Writing the Argumentative Essay choosing a topic



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Writing the Argumentative Essay

CHOOSING A TOPIC

  • To begin an argumentative essay, you must first have an opinion you want others to share.

RESEARCH

  • Once you know what you will write about, you will need to do research on the topic.

CLAIM STATEMENT

  • states your position on the topic
  • sets up the structure for the paper.

SUPPORT THE CLAIM

  • Support your claim with REASONS for it.
  • Write down each of the 3 main REASONS that support your CLAIM on your notes/graphic organizer).
  • These are your ARGUMENTS.

COUNTER-ARGUMENTS

  • Every controversial issue has two sides.
  • Once you can support your position with research, you need to explore what others think.

PREPARING YOUR ARGUMENTS

  • Look at the three main reasons for your opinion.
  • What objections would others have to each of your reasons?
  • Write these down under each of your reasons. Now you have three arguments and three counter-arguments.

ANSWERING COUNTER- ARGUMENTS

  • Write your answers down under the counter-arguments.
  • Now you have the raw material for each paragraph of the argumentative essay.

THE AUDIENCE

  • When introducing the topic, think about the audience first.
  • How much does the audience know about the topic?
  • Is the audience likely to be friendly or hostile to your position?
  • How can you “hook” the audience’s attention?

INTRODUCTION PARGRAPH

  • Second and perhaps third sentences narrow the idea down to your specific idea.
  • The last sentence in the introduction must state your CLAIM.

INTRODUCTION

  • Think of the introduction as having a funnel shape:
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  • General statement (hook)
  • Specific information
  • Claim
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Example of Intro Paragraph

  • More people die driving on Greek roads in a single year than all the U.S. soldiers killed in Iraq since the fighting began. The road conditions and the mentality that leads to this unnecessary and avoidable loss of life should be changed.
  • Fact to support position and a good hook.
  • The authors position or Thesis Statement.

BUILDING BODY PARAGRAPHS

  • The first topic sentence of the first paragraph will be the first reason that supports your position.

BODY PARAGRAPHS

  • In each body paragraph, provide a reason for your argument along with two or three detail sentences that support/elaborate your ideas.

Counter-claims and Rebuttals

  • Next, address those counter-claims in a paragraph explaining and offer a rebuttal stating why your position is a better one.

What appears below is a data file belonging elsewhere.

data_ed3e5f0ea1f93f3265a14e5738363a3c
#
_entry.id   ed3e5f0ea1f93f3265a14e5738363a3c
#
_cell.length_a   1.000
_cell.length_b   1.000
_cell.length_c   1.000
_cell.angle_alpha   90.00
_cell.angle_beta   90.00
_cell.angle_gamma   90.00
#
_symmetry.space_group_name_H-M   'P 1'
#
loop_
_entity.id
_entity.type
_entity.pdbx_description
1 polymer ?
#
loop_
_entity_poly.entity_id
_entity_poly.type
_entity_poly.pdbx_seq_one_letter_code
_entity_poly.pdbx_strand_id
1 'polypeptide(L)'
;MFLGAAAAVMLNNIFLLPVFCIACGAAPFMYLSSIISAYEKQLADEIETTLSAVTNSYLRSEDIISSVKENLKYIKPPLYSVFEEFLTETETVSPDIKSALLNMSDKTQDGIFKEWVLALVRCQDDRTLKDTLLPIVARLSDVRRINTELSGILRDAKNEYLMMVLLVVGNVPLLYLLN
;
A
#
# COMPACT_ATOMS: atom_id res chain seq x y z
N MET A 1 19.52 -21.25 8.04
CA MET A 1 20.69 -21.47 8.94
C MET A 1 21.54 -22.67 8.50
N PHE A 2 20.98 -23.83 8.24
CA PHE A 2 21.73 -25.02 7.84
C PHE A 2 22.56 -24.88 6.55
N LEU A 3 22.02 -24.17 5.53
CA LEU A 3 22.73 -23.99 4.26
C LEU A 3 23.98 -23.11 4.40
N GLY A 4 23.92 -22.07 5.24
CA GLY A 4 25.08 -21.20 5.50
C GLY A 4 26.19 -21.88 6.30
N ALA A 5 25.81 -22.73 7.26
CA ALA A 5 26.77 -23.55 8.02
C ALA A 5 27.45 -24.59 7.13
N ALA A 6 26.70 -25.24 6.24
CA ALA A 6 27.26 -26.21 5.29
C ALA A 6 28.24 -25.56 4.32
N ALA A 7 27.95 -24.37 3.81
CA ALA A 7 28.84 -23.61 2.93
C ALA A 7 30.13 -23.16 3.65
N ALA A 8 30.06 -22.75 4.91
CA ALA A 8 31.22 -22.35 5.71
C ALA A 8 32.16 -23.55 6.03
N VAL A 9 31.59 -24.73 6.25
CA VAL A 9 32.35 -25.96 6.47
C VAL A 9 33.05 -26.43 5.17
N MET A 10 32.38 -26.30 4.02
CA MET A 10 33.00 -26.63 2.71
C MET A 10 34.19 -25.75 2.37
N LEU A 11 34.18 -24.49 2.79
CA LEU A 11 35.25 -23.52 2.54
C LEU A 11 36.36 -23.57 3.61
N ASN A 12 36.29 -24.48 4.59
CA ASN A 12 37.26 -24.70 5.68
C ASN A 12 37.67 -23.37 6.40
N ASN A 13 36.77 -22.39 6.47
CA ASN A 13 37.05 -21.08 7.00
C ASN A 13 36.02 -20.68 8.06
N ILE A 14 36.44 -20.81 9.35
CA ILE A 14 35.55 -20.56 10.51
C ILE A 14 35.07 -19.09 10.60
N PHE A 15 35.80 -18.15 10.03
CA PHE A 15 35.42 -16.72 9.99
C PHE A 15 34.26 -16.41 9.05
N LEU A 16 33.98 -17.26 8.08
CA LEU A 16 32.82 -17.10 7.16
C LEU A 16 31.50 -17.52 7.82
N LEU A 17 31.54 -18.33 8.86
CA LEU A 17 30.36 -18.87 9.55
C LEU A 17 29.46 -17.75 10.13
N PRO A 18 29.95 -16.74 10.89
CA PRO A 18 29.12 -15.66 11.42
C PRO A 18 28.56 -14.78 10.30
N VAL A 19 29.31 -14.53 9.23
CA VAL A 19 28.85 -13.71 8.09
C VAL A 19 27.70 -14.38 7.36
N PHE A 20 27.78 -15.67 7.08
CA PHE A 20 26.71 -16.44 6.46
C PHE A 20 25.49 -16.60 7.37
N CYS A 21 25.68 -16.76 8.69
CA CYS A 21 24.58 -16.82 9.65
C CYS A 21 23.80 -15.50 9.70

• Research what people who oppose your point of view believe. Write down these possible counter-claims/arguments.

BUILDING PARAGRAPHS

  • The final sentence in each paragraph should summarize the ideas expressed and/or make a transition to the main idea of the next paragraph.
  •  

Concluding Paragraph

  • Indicate in the conclusion that you have shown the claim statement to be true.
  • Summarize your main points. How can your create a powerful ending to your argument?
  • Add a “call to action” statement
  • (BUT, do not include any new information in a conclusion paragraph; if you have not mentioned something yet in the paper, it is now too late!)

What is not effective

  • Saying the opposing viewpoint is “stupid.”
  • Good essays are clear, calm and factual.
  • Prove it instead with your evidence!
  • Saying negative things about groups or individuals that have different view points.
  • This does not support your position but makes you seem petty instead.

How many is that?

  • Intro Paragraph
  • Body Paragraph 1
  • Body Paragraph 2
  • Body Paragraph 3
  • (writer’s choice!)
  • Counter-claim/Rebuttal Paragraph – other viewpoints
  • Conclusion Paragraph

Reflecting on Your Paper

  • Are you happy with what you have written?
  • Have you made a convincing case for your position?
  • Is it clear that research supports your position?
  • Have you shown that you understand the objections to your position?

Reflecting on Your Paper

  • Have you made a strong case for your argument?
  • Have you shown that you understand the objections to your position?
  • Is it clear that your position is stronger and outweighs possible objections?
  • Did you call on your reader to take an action to show support?


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